Keiro recently interviewed longtime supporter, Joanne Sato, and asked her to share her caregiving experience and thoughts of her future as she anticipates eventually becoming a care recipient.
Joanne’s Caregiving Experience
Joanne’s caregiving journey began when she was in her late 30s. Her mother became a cancer victim at age 58. Soon after, her father also became ill with cancer and passed at age 60. She experienced long-distance caregiving, traveling to Hawaii and taking turns with her sister to assist their parents. She shared that providing long-distance caregiving was one of the most stressful times in her life. Joanne and her sister had no plan for caring for their parents, so there was always a feeling of helplessness, not knowing if the decisions made were the right ones. Hiring trusting caregivers was a challenge, especially when caring for their father. They struggled with below-standard level of care and items often disappeared from the house.
Despite these challenges, she also commented on the support system that she had. Her relatives in Hawaii checked in on her parents and offered help whenever it was needed. She also fortunately had a very understanding employer who allowed her to make frequent trips to Hawaii.
Joanne shared, “In the late 70s and early 80s, there wasn’t an abundance of caregiving information and resources available. Today, we are so fortunate to have organizations like Keiro that provide much needed information and support and who partner with families in caring for loved ones.”
What Her Caregiving Experience Taught Her
Reflecting on her caregiving experience, she shared how there were many challenges, but she felt that it was a blessing to be able to spend precious time to care for her parents. At the same time, she emphasized the importance of asking for help, and how self-care is key to continue caring for loved ones. “I thought I was independent, and that I could and should be able to handle things, but there was a point I had to ask for help. I was thankful for friends and family who helped.”
Given how young she took on the role, she advised that “things happen when they happen” and that anyone can be in the caregiver role at any time. “Preparation should be done as early as possible,” she commented. Because of how difficult it is to make immediate decisions, she recommended how it’s helpful to have a plan and talk about that openly.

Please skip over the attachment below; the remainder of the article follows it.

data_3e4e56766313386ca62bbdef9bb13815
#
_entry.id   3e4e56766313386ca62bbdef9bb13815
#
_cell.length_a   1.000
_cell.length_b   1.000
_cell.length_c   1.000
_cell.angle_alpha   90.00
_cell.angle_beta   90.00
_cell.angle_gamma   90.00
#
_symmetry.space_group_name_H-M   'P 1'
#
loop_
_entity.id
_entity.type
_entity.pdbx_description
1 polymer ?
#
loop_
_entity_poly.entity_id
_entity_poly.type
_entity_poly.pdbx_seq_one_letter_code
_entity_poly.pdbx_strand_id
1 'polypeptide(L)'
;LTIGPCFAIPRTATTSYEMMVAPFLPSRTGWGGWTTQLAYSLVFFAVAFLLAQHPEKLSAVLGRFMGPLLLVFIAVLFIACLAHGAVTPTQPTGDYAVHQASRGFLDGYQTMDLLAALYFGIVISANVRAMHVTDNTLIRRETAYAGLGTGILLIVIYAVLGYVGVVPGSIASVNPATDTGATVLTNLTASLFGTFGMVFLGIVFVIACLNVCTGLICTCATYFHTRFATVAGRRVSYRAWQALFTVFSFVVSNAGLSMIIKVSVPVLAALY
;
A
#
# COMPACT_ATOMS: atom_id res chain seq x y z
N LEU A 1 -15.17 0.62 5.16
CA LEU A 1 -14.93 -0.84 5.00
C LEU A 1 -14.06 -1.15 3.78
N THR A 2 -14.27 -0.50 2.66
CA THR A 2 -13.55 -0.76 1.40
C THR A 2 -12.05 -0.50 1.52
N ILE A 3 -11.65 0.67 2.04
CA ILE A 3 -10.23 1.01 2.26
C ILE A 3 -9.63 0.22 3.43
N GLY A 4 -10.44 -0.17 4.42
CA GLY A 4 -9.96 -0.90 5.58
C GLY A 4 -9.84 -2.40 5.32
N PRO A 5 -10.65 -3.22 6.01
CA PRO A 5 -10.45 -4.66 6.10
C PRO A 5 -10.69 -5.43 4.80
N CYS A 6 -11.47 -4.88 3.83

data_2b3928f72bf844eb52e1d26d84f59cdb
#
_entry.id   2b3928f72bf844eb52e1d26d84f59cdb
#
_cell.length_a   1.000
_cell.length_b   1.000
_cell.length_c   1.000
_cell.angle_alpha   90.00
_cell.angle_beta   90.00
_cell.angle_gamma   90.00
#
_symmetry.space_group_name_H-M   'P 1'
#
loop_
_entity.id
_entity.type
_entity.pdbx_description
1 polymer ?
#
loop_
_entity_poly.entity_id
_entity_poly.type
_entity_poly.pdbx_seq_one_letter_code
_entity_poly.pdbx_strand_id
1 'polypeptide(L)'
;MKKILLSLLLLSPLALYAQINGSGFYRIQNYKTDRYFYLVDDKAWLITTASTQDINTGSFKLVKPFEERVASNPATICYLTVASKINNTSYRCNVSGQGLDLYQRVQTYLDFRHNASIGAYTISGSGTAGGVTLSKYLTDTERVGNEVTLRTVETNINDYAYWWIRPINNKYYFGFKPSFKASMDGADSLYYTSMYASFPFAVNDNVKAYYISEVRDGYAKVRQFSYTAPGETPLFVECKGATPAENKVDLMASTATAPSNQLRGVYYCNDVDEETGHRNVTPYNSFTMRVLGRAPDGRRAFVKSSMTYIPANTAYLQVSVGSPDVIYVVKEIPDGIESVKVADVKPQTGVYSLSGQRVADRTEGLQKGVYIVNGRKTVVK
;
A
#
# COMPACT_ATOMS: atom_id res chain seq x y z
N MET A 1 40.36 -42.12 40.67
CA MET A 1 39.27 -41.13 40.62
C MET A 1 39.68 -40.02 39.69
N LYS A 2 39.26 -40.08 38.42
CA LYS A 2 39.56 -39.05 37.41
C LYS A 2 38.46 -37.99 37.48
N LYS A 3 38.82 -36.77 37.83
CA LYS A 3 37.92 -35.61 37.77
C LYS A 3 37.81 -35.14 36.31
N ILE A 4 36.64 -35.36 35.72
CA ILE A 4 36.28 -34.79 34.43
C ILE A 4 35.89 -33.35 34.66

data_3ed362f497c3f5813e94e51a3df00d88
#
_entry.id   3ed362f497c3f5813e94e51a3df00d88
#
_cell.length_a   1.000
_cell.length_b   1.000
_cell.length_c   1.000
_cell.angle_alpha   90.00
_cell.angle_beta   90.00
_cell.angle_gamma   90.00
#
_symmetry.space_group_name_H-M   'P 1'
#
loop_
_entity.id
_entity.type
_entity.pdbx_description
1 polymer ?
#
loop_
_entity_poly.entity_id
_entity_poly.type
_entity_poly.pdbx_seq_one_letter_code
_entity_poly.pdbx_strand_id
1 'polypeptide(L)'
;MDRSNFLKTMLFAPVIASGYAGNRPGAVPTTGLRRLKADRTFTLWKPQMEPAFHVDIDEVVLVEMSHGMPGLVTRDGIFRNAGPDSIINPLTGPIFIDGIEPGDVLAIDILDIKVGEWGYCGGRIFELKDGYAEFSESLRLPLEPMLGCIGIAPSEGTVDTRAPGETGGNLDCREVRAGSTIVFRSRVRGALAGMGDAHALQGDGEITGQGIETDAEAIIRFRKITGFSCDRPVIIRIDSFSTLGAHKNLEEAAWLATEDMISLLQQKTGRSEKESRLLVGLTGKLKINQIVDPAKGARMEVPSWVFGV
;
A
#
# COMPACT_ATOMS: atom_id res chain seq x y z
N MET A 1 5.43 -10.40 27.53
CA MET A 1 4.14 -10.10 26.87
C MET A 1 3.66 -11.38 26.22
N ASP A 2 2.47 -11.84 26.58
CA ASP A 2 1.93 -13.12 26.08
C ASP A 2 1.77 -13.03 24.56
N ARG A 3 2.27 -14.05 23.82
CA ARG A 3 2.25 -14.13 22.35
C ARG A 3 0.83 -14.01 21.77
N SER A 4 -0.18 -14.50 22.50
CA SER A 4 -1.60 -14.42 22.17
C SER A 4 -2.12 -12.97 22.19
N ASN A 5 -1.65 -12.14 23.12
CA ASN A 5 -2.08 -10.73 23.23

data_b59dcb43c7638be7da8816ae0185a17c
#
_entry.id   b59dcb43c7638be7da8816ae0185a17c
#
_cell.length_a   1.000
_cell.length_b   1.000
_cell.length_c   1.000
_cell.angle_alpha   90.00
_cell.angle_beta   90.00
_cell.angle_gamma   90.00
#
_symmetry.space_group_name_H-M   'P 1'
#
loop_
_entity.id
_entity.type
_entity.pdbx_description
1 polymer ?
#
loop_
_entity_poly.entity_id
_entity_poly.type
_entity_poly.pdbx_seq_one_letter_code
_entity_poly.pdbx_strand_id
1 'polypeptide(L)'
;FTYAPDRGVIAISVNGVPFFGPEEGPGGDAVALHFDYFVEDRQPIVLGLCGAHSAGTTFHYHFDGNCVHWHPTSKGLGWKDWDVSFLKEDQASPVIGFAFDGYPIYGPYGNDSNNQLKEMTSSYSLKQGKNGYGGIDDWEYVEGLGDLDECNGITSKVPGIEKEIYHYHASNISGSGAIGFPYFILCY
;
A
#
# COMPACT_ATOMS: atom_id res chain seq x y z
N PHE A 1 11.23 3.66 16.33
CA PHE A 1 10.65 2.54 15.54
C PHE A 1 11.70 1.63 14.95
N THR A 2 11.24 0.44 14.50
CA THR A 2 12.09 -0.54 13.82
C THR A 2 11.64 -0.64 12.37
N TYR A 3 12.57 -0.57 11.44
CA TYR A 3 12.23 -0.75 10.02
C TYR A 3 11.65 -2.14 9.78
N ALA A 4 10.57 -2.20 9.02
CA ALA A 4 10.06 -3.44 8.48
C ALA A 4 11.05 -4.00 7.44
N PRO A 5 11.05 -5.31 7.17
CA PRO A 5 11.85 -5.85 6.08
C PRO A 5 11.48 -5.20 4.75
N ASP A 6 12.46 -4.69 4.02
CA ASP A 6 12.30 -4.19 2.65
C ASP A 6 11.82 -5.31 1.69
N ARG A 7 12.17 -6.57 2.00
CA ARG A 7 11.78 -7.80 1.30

She did, however, acknowledge the difficulty of having such open conversations, especially in the Asian/Japanese family and community. “Some men have openly admitted that it’s hard for them to talk about the topic.” But she added, “It’s important to let parents know that we are helping our children deal with whatever may happen.”
Future Caregiving – Start the Talk Now
Looking toward the future, Joanne said that her caregiving experience helped her think about when the transition will happen for when she will begin receiving care. Her mother was reluctant to talk about her aging process and preferences. On the other hand, her father wrote in detail what he wanted in a notebook. Having two strikingly different situations with her parents, she saw the importance of starting the conversation now. As for her care, she would like to stay home as long as possible but is also thinking of alternative care such as residential home. Her caregiving process has begun.
“As I am aging, I think about my future care a lot. I am very determined that my children not go through many of the things I experienced, and I want to share what I learned. Some things can’t be helped, but one thing I’ve been doing with my children is talking about it. We have started the conversation.”
Joanne acknowledged that it’s hard for some children to picture their parents as needing so much help. Her advice is to start with informal talks which will help adult children to slowly handle deeper conversations later. “It’s hard for them to think that someday, we won’t be here. So that’s why, communication is important.” Recently she informed her daughters about how her burial preference has changed.
One recommendation she gave was Five Wishes, a type of advance directive, which helped her face conversations with her children. “Deciding where we would like our bed placed in the home if we are bedridden could be an important decision. Some prefer their bedroom, but others want it in the living room, so they can be a part of family activities. It may seem insignificant, but it’s an important decision. Five Wishes help people think about those things.” She also said that having preferences in writing is helpful because children may think differently on what they feel the parent wants. “Parents usually have written plans for after their death, but instructions for their care before death is also important,” she added.
When asked about hiring professional caregivers, her experience with her parents allowed her to prepare her children. She keeps a list of people/agencies to consult when hiring caregivers if her children need help. “Keiro and Iyashi Care are on that list too!”
Joanne acknowledged that she knows well what could happen in the future. To this day she still has some regrets or guilt about decisions made when she was a caregiver, which is why she is slowly sharing with her children some of her preferences for her care.
“I hope that I can be cared for according to my wishes for as long as possible. But there may be a time when I can no longer make my own decisions. And maybe my children will not always have a choice in the decisions they make for me. But it is important that they know that I am okay with that.”